Water and Sanitation Minister Senzo Mchunu has assured residents that a number of water projects currently underway in Mangaung will be fast-tracked.
Speaking on the sidelines at the Presidential Imbizo in Bloemfontein, Mchunu also welcomed government’s placement of the ailing Mangaung metro under national government administration.
“I’m happy that local government is intervening in Mangaung and taking over the running of the city because things are going to improve. And I know as per the Cabinet decision that the finances of this municipality are also going to be intervened on by the Minister of Finance and Treasury. And therefore all these should result in an improved management of this city because is quite a big place and people have been suffering for quite a long time and with little attention from local because of their own problems. And this is what I was exactly referring to, we are taking a number of decisions.”
Mangaung residents raise concerns
Meanwhile, service delivery shortfalls, corruption, unemployment and illegal immigrants are some of the issues that residents of Bloemfontein say they want President Cyril Ramaphosa to address in his Imbizo.
They say they braved the cold on Saturday to come and tell him the conditions they live under in Bloemfontein.
“Our pavements are bad, its uncomfortable to walk on them, the roads are also in a terrible state and bad for our cars. There are potholes everywhere and sewage leakage,” says one resident.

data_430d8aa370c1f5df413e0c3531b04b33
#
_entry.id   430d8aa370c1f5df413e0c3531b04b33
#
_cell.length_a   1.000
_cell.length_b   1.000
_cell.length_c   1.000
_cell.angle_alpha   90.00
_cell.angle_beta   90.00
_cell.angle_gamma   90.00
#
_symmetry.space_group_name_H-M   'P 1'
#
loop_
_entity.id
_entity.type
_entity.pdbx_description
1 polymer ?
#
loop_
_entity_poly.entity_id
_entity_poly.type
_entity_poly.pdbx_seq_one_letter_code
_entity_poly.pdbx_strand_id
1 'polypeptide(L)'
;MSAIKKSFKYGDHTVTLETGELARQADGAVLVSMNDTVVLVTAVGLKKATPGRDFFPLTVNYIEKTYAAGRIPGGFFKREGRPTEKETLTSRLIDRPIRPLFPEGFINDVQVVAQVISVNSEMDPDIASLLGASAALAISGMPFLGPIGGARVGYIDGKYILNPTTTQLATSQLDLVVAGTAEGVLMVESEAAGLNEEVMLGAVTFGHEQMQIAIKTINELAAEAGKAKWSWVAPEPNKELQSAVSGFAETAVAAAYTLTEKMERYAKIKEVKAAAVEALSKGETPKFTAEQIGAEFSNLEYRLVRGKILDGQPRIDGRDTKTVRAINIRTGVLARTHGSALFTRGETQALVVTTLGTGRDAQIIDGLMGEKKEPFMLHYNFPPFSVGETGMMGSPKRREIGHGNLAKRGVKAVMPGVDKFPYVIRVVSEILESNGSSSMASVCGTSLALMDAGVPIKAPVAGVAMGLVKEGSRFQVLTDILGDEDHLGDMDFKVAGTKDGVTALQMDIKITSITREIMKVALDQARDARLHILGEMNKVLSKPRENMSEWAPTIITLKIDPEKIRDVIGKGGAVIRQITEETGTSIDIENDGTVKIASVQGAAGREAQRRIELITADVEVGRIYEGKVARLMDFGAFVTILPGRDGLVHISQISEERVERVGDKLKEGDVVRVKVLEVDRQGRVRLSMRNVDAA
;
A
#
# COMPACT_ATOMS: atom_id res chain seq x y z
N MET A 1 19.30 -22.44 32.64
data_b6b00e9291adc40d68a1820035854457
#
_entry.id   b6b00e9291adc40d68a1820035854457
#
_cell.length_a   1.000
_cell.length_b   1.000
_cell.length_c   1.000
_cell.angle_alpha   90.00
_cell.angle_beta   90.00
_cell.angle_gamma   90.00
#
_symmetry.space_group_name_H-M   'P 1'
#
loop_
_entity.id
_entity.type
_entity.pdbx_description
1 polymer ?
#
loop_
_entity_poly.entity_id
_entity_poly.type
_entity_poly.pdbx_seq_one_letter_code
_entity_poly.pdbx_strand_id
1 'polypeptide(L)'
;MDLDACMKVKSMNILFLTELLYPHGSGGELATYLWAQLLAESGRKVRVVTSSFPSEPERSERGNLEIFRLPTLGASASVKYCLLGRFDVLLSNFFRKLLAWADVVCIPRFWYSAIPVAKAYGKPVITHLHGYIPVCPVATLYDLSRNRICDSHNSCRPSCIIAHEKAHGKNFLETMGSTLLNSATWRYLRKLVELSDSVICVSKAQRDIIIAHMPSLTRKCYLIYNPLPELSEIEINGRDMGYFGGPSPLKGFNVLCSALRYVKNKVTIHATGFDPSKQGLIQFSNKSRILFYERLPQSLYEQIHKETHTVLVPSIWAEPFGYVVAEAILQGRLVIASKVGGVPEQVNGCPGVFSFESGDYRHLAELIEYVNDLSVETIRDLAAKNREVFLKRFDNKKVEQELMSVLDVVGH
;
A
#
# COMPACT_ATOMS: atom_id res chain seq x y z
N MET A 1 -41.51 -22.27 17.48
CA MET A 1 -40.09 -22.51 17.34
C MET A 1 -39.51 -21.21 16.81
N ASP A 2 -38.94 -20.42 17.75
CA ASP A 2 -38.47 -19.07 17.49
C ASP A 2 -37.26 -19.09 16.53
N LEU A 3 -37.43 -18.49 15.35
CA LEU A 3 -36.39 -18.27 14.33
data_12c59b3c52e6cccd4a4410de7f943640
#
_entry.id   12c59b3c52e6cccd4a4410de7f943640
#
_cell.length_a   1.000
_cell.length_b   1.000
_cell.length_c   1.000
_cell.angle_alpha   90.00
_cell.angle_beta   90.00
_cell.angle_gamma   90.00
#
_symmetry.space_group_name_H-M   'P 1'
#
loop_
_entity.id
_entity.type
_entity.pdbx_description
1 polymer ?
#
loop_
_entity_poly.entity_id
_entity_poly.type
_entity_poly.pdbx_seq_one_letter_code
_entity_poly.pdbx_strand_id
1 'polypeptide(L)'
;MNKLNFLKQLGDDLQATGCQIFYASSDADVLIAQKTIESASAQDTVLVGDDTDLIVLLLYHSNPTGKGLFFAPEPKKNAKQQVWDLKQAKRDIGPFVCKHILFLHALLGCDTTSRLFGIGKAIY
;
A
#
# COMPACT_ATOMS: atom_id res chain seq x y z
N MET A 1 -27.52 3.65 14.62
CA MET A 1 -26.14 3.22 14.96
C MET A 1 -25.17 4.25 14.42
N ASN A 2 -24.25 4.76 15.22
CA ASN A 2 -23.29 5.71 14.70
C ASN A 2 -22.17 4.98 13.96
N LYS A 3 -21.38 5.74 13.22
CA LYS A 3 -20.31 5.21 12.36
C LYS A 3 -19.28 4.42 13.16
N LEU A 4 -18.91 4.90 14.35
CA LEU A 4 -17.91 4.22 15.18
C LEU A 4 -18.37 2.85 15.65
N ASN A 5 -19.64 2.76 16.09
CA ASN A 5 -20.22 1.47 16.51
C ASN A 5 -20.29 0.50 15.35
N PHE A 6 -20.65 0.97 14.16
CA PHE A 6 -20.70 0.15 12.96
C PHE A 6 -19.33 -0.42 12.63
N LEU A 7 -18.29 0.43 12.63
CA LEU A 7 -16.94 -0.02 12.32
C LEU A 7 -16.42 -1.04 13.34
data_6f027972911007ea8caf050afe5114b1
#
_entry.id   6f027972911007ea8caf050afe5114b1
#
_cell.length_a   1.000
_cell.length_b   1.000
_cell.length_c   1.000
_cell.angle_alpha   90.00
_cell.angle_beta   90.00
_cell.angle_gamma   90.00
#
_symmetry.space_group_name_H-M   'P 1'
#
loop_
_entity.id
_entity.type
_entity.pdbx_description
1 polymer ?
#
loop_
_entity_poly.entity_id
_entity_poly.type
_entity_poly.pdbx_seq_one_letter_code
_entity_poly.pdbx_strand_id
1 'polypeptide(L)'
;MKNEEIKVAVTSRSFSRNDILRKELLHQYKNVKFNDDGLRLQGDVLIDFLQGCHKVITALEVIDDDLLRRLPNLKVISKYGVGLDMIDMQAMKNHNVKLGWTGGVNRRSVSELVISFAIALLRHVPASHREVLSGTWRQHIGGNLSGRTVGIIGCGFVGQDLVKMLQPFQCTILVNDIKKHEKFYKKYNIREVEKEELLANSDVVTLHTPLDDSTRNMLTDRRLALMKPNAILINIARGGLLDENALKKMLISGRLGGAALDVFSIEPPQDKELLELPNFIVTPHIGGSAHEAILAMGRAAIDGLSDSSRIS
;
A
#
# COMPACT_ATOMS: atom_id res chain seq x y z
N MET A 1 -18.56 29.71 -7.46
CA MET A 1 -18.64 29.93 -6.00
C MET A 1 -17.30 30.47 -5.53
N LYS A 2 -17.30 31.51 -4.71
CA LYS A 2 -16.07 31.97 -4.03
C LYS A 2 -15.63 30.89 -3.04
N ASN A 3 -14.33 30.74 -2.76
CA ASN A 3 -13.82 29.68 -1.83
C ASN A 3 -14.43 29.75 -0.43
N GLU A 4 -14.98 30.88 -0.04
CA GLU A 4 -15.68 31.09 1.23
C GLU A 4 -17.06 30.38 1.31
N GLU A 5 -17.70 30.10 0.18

Another resident adds: “We don’t have a place to stay. the municipality says they can’t find land to buy. It’s been 10 to 15 years that we sit without our own land. We don’t get any services.”
CoGTA Minister assures Mangaung residents that departments will work together
Speaking during the Presidential Imbizo, Dlamini-Zuma said she would soon be back in Mangaung to ensure the city is returned to its former glory.
Presidential Imbizo heads to the Free State
Unemployed social workers want permanent employment
A group of unemployed social workers has appealed to president Cyril Ramaphosa to help them get permanent employment.
Amahle Nakasa says they don’t want internships only but want to be employed full-time.
“As Dlamini-Zuma mentioned, there is rife GBV (gender-based violence) in Bloemfontein. In fact, it’s the second pandemic in South Africa as a whole. There is [a] problem with drugs and those require social worker services. And social workers are there and unemployed. So all we are asking, Mr President, is that there must be enough allocation for funding of social workers on a permanent basis,” says Nakasa.